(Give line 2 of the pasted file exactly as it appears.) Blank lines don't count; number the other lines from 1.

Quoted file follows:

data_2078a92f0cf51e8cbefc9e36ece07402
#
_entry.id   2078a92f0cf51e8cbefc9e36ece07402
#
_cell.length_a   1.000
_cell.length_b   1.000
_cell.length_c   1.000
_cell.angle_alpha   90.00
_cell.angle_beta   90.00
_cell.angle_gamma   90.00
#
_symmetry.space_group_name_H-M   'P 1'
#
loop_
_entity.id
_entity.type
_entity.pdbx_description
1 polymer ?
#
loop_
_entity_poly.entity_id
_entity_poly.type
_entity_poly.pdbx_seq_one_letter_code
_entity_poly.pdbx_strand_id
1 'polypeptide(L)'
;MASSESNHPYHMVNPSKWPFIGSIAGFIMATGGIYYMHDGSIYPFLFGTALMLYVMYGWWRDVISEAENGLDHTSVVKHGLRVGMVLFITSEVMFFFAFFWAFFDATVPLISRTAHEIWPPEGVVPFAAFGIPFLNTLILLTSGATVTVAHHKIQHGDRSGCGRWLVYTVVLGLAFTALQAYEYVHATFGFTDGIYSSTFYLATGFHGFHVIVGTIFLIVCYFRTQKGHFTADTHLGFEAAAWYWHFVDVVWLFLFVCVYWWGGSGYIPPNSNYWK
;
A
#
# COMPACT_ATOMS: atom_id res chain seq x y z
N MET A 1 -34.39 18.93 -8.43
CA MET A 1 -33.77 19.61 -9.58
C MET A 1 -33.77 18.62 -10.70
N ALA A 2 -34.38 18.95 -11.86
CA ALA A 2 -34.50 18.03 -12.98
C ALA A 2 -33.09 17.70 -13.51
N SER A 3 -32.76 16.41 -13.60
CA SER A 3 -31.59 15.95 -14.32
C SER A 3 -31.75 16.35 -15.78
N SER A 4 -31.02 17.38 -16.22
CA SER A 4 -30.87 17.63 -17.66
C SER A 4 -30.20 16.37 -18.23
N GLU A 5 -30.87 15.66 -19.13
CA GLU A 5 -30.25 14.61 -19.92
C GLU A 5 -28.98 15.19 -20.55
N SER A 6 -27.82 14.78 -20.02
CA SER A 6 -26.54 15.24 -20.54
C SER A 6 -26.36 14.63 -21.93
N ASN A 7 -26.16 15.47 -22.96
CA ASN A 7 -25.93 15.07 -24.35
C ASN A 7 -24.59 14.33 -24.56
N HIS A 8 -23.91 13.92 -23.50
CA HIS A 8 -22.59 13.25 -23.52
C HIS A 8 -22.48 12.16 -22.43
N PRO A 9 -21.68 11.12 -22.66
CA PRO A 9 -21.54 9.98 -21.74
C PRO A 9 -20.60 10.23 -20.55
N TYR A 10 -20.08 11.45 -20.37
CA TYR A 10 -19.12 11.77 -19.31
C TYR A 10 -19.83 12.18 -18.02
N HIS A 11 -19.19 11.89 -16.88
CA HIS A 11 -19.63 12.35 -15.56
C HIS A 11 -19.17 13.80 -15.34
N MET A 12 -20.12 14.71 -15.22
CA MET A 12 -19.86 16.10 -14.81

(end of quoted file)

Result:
#